There were a couple others that amused me, however. Especially with high school kids, I can so vividly remember 'being like that' and it's fun. There was one girl who was incredibly angry both at the project 'this is geometry not art class!' and at me 'that mean, stupid substitute won't let me...' etc. Thing is, I remember being that angry. I remember what it was like and I can't be mad at her, can't even take offense at the things she said about me. I can remember being that angry and I simply can't take it personally. Unlike the boy, she is no threat.

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Mar. 28th, 2010 06:46 pm Freely admitted this is my home town

Tarleton cancels play with gay Christ

Synopsis: A student chooses to present a play with a gay Christ for a class project in directing. It would only be seen by other students, a class presentation if you will and not by the public at large, but it was still 'controversial' enough that the teacher canceled the performance. (As an aside, in an interview the student who chose the play admits to being both gay and a Christian and says he does not believe in a god who hates him. Just let me say, outing himself like that takes guts. Everyone knows he's gay now.)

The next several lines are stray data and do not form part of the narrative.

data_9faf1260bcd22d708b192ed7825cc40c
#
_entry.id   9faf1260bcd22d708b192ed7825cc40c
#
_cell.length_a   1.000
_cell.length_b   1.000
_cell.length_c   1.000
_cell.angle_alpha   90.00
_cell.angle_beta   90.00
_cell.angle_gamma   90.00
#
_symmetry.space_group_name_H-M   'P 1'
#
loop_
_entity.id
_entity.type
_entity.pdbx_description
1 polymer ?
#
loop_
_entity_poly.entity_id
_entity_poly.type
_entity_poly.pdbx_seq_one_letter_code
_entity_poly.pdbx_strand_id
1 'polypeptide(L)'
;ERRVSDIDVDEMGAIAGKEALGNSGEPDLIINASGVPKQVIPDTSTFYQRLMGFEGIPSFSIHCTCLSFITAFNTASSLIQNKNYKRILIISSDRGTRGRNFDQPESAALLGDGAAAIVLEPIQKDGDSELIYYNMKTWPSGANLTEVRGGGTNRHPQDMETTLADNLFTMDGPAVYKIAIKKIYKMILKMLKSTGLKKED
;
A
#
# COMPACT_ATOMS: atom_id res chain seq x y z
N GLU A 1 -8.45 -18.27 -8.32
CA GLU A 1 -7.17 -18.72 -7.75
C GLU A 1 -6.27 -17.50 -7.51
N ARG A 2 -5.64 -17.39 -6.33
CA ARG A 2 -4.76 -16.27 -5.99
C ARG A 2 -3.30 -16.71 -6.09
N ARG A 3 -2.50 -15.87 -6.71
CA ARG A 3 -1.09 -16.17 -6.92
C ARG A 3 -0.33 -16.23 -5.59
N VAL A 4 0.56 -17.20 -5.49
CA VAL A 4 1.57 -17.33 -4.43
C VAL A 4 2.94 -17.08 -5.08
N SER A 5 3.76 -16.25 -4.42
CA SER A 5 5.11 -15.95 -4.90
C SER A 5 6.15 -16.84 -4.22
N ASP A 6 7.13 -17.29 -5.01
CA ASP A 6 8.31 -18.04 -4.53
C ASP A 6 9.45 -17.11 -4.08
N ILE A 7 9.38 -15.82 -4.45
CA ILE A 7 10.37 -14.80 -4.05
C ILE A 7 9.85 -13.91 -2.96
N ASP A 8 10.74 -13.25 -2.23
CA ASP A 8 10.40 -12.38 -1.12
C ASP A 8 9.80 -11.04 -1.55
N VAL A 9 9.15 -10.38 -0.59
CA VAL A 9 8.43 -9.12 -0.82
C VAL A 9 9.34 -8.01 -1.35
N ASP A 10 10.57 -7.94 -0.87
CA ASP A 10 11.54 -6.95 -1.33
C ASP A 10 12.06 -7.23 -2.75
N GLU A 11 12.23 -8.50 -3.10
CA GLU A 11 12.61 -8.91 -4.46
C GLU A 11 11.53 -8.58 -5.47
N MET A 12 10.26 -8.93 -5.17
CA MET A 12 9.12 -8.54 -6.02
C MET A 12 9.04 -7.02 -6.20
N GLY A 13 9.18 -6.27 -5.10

let me tell you about my hometownCollapse )

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Mar. 26th, 2010 09:31 pm

So, I'm reading this book right now about the Persian Wars - Darius and Athens and the Spartans and Thermopylae. It's really good and I have the author bookmarked on amazon so I can get his other books about the Roman empire and stuff. He's obviously a historian, but he has a novelists touch when it comes to presenting the details and setting the scene. In other words, it's a pleasure to read his book.

Just finished the chapter setting up the character and society of Ancient Sparta. I know most of it going on, so it wasn't like it was shocking but it apparently shocked the author. It's widely accepted that the Spartans pursued a sort of systematic pederasty, with hetero sex being only for procreation and then more in the nature of one night stands with a cheap hooker than long honeymoon weekends with a lover.